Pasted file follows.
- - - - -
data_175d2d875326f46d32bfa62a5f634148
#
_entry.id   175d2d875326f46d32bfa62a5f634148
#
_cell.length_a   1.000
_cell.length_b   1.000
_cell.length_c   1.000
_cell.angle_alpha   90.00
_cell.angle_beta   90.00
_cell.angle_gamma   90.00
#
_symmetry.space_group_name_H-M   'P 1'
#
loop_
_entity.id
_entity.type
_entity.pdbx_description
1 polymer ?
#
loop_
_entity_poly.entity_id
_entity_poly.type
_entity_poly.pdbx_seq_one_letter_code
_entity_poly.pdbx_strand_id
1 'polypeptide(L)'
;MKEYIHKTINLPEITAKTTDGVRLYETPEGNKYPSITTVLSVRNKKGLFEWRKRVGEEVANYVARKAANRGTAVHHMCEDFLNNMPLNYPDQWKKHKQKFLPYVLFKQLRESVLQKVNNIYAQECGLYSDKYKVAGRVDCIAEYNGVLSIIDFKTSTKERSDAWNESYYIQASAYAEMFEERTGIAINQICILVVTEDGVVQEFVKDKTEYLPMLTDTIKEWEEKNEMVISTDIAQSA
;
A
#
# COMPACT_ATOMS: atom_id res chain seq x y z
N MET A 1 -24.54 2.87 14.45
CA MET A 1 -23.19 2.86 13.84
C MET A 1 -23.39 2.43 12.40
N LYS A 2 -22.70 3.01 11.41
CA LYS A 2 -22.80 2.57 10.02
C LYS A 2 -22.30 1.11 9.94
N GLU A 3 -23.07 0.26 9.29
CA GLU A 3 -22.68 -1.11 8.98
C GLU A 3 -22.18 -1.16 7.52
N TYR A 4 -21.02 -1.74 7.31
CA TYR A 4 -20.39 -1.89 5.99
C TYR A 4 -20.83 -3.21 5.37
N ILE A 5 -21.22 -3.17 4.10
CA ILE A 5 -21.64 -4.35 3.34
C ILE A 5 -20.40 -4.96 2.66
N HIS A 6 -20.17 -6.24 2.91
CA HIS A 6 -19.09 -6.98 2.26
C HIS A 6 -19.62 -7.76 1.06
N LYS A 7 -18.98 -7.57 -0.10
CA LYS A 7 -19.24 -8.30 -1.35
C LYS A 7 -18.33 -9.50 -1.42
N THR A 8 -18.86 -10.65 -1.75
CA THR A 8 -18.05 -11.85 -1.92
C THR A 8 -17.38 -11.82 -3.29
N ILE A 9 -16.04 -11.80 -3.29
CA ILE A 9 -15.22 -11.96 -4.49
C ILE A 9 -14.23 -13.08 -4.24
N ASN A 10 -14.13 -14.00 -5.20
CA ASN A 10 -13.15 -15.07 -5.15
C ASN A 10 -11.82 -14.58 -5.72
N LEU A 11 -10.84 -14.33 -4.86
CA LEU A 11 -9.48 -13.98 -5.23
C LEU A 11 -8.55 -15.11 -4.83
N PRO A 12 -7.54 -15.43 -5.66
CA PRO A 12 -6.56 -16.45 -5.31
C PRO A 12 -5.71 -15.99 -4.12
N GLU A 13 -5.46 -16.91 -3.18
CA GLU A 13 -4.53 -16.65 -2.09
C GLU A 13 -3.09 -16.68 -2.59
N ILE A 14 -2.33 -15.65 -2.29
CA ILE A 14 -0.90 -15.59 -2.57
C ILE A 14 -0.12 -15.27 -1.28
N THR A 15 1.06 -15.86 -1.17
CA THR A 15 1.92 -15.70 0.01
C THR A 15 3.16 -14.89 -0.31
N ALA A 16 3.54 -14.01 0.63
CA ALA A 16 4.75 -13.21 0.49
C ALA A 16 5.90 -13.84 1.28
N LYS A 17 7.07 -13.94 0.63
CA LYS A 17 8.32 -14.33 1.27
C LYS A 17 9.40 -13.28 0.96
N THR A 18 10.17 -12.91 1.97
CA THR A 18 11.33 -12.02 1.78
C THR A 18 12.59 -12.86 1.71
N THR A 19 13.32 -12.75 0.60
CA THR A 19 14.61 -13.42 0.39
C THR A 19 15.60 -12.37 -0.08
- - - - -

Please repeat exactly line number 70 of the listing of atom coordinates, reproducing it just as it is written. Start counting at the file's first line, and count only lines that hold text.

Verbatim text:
N ILE A 14 -2.33 -15.65 -2.29